Tuesday, May 01, 2007

pulp peeves

Lo and behold, a local politico wants to ban unwanted circulars from being littered unto homeowners properties.

"A Brooklyn councilman has proposed legislation that would make it illegal to distribute menus, fliers and other circulars to homes and apartment buildings that display a sign indicating promotional material is unwanted. The councilman, Simcha Felder, a Democrat, has proposed a fine of at least $50 for distributors who leave the materials anyway. Mr. Felder said his constituents had complained about the number of fliers left at their doors. His mother, he said, received a $100 fine from the Sanitation Department for circulars left on her stoop. “You shouldn’t be responsible for cleaning up someone else’s garbage,” he said."

I've long despised those advertisement companies which make it their business to defecate on your front lawn/stoop, and their hapless bottom-of-the-economic ladder stooges who in an effort to finish their route sooner, often throw multiple copies of the unwanted newspaper circulars or other assorted crap.

The best part is when precipitation melts it into a runny pulp that comes apart in your hands as you reach for them to toss them in the trash.

But I heartily disagree with Felder.

Its not my responsibility to post a sign instructing others not to litter, or to otherwise disturb my quiet enjoyment of my home. Those who want to invoke an appeal to "implied consent" in this case must show both:
a) a reasonable expectation that the advertisers truly believe that I, Joe Individual, am really interested and delighted to be a recipient of your crap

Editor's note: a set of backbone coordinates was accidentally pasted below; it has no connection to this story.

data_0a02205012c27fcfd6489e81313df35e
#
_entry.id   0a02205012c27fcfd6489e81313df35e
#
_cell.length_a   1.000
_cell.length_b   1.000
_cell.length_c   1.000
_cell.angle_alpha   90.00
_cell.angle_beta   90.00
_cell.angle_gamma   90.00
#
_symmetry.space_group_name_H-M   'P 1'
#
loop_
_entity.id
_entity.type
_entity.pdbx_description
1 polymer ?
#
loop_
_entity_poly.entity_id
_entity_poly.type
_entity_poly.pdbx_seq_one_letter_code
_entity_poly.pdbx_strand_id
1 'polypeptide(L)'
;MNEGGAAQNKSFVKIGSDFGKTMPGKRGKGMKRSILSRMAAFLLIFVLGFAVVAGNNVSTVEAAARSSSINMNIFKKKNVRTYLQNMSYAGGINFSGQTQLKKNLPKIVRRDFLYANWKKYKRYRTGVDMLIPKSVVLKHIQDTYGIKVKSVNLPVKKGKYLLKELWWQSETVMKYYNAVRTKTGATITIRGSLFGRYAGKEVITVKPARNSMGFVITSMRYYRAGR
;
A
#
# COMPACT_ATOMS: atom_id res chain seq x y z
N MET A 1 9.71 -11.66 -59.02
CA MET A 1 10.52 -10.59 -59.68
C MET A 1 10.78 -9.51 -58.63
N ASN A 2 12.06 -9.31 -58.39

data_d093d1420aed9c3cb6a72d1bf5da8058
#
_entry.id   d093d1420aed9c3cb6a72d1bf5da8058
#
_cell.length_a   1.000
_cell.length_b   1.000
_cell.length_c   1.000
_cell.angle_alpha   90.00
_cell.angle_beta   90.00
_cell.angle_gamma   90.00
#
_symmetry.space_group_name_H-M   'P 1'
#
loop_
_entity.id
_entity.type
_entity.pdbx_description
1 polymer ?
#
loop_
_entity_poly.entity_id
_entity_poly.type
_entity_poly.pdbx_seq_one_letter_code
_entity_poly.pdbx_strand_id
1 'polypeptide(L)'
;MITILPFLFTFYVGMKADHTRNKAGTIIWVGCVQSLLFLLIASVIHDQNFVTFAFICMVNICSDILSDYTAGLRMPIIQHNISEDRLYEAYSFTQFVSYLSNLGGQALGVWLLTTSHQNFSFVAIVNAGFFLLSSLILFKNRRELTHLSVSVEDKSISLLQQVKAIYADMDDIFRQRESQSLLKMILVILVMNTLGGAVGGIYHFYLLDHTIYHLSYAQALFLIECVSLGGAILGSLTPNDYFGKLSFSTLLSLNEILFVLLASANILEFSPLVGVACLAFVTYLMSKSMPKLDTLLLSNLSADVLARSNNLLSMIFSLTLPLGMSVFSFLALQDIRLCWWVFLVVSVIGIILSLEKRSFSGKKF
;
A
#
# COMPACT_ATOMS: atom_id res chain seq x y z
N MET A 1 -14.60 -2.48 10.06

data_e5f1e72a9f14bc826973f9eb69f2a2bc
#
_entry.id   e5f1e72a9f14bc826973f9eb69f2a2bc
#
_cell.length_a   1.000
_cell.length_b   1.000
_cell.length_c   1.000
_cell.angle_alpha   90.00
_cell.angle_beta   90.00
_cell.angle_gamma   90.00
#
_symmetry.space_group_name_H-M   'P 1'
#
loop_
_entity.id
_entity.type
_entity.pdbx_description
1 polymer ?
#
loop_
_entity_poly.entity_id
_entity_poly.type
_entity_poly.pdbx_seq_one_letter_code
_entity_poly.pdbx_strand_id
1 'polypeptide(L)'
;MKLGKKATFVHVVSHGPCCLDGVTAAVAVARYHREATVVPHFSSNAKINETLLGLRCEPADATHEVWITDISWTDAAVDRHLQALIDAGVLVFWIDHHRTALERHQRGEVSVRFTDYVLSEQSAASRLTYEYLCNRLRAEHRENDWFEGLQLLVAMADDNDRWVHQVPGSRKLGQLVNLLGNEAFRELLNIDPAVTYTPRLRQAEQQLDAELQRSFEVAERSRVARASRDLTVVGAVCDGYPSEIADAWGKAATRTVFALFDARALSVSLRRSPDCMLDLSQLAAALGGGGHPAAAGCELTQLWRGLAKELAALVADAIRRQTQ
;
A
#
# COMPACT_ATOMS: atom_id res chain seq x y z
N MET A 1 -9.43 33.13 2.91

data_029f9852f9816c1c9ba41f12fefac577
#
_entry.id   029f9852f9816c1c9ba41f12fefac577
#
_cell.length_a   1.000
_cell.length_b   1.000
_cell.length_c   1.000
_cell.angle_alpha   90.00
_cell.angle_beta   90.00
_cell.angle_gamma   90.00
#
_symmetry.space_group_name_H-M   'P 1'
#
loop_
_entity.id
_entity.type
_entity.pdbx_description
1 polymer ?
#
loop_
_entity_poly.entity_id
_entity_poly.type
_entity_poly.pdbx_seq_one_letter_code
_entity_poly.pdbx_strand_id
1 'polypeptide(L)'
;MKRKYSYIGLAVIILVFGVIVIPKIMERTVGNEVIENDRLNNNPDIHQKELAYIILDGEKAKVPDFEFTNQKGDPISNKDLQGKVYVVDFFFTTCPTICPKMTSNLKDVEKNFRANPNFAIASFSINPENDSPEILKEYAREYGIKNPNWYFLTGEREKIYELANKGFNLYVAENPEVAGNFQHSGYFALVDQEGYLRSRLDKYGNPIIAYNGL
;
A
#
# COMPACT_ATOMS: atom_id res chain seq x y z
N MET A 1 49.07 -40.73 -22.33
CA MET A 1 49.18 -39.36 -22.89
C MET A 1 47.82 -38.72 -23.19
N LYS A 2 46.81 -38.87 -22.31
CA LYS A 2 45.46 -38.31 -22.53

b) a viable framework which allows me to withdraw from and opt-out of your indiscriminate neighborhood blanketing

But this is certainly not the case. I cannot recall ever sharing a drink or even a dirty joke with an advertisement publisher insider, who then might have some reasonable expectation that I would like my home to be inundated with his marketing assault. There goes the case for "A".

The worse part is the lack of feedback mechanism to legitimately opt-out. You see, I tried the nice way. I followed some of the litterers back to their distribution van, and spoke to the drivers. I got the names and phone numbers of their bosses who handle distribution in our neighborhood. I begged them time and time again to skip my house, my street. But there is no master list for opt-outees. The driver who covers a neighborhood brings along no such list to instruct his poor, oft-time illiterate underlings where not to litter. And so on it goes. Irresponsible, criminal erosion of private property enjoyment with no way to withdraw your "implied consent".

And as BK Marcus once taught me about appeals to implied consent --
"But notice that in all of these cases [of genuine implied consent], there's a way to withdraw consent. In fact, the very existence of consent depends on the possibility of its absence!"

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